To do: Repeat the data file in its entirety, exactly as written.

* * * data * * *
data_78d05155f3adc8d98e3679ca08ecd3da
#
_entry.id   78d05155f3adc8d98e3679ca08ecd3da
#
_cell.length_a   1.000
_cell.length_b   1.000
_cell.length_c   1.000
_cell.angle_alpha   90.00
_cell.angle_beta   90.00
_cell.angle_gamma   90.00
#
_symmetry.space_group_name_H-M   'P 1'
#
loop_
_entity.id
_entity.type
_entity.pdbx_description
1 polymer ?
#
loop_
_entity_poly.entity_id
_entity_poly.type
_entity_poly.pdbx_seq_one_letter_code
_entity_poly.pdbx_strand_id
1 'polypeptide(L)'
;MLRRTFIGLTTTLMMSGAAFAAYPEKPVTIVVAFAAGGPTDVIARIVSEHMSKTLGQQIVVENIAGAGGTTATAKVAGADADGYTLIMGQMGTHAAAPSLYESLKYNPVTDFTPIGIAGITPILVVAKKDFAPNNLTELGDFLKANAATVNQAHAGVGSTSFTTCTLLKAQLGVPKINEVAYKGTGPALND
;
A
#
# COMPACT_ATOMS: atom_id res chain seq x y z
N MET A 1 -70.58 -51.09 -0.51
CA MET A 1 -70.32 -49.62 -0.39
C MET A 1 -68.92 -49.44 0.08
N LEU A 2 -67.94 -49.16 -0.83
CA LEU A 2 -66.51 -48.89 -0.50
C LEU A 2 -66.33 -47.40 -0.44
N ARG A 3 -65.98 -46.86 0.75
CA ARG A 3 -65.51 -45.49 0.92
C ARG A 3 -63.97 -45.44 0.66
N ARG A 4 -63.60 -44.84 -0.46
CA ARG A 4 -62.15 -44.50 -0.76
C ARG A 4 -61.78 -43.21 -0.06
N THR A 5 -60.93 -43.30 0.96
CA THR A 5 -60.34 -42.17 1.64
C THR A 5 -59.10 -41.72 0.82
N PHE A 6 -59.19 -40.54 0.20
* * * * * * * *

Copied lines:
data_78d05155f3adc8d98e3679ca08ecd3da
#
_entry.id   78d05155f3adc8d98e3679ca08ecd3da
#
_cell.length_a   1.000
_cell.length_b   1.000
_cell.length_c   1.000
_cell.angle_alpha   90.00
_cell.angle_beta   90.00
_cell.angle_gamma   90.00
#
_symmetry.space_group_name_H-M   'P 1'
#
loop_
_entity.id
_entity.type
_entity.pdbx_description
1 polymer ?
#
loop_
_entity_poly.entity_id
_entity_poly.type
_entity_poly.pdbx_seq_one_letter_code
_entity_poly.pdbx_strand_id
1 'polypeptide(L)'
;MLRRTFIGLTTTLMMSGAAFAAYPEKPVTIVVAFAAGGPTDVIARIVSEHMSKTLGQQIVVENIAGAGGTTATAKVAGADADGYTLIMGQMGTHAAAPSLYESLKYNPVTDFTPIGIAGITPILVVAKKDFAPNNLTELGDFLKANAATVNQAHAGVGSTSFTTCTLLKAQLGVPKINEVAYKGTGPALND
;
A
#
# COMPACT_ATOMS: atom_id res chain seq x y z
N MET A 1 -70.58 -51.09 -0.51
CA MET A 1 -70.32 -49.62 -0.39
C MET A 1 -68.92 -49.44 0.08
N LEU A 2 -67.94 -49.16 -0.83
CA LEU A 2 -66.51 -48.89 -0.50
C LEU A 2 -66.33 -47.40 -0.44
N ARG A 3 -65.98 -46.86 0.75
CA ARG A 3 -65.51 -45.49 0.92
C ARG A 3 -63.97 -45.44 0.66
N ARG A 4 -63.60 -44.84 -0.46
CA ARG A 4 -62.15 -44.50 -0.76
C ARG A 4 -61.78 -43.21 -0.06
N THR A 5 -60.93 -43.30 0.96
CA THR A 5 -60.34 -42.17 1.64
C THR A 5 -59.10 -41.72 0.82
N PHE A 6 -59.19 -40.54 0.20